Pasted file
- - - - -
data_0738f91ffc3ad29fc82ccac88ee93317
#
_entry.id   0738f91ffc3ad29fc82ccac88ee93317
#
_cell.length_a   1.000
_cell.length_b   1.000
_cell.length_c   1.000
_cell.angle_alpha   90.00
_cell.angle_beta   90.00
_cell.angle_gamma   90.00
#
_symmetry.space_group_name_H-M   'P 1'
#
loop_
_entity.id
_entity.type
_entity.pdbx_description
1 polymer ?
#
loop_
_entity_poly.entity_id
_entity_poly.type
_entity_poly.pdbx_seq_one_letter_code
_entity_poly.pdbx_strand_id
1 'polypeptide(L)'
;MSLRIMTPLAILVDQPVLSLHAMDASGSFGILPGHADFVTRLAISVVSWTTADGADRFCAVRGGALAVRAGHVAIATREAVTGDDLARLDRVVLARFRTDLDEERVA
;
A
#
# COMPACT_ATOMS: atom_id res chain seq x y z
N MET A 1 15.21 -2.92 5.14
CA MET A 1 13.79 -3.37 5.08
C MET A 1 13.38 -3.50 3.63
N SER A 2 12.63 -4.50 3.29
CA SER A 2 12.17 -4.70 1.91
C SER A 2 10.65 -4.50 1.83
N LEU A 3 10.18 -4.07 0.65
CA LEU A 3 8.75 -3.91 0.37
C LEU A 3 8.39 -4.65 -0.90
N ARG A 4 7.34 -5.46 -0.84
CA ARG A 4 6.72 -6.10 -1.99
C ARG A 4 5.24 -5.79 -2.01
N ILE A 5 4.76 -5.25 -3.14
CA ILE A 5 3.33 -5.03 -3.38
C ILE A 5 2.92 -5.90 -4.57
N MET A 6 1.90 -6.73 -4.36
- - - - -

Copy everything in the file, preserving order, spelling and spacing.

data_0738f91ffc3ad29fc82ccac88ee93317
#
_entry.id   0738f91ffc3ad29fc82ccac88ee93317
#
_cell.length_a   1.000
_cell.length_b   1.000
_cell.length_c   1.000
_cell.angle_alpha   90.00
_cell.angle_beta   90.00
_cell.angle_gamma   90.00
#
_symmetry.space_group_name_H-M   'P 1'
#
loop_
_entity.id
_entity.type
_entity.pdbx_description
1 polymer ?
#
loop_
_entity_poly.entity_id
_entity_poly.type
_entity_poly.pdbx_seq_one_letter_code
_entity_poly.pdbx_strand_id
1 'polypeptide(L)'
;MSLRIMTPLAILVDQPVLSLHAMDASGSFGILPGHADFVTRLAISVVSWTTADGADRFCAVRGGALAVRAGHVAIATREAVTGDDLARLDRVVLARFRTDLDEERVA
;
A
#
# COMPACT_ATOMS: atom_id res chain seq x y z
N MET A 1 15.21 -2.92 5.14
CA MET A 1 13.79 -3.37 5.08
C MET A 1 13.38 -3.50 3.63
N SER A 2 12.63 -4.50 3.29
CA SER A 2 12.17 -4.70 1.91
C SER A 2 10.65 -4.50 1.83
N LEU A 3 10.18 -4.07 0.65
CA LEU A 3 8.75 -3.91 0.37
C LEU A 3 8.39 -4.65 -0.90
N ARG A 4 7.34 -5.46 -0.84
CA ARG A 4 6.72 -6.10 -1.99
C ARG A 4 5.24 -5.79 -2.01
N ILE A 5 4.76 -5.25 -3.14
CA ILE A 5 3.33 -5.03 -3.38
C ILE A 5 2.92 -5.90 -4.57
N MET A 6 1.90 -6.73 -4.36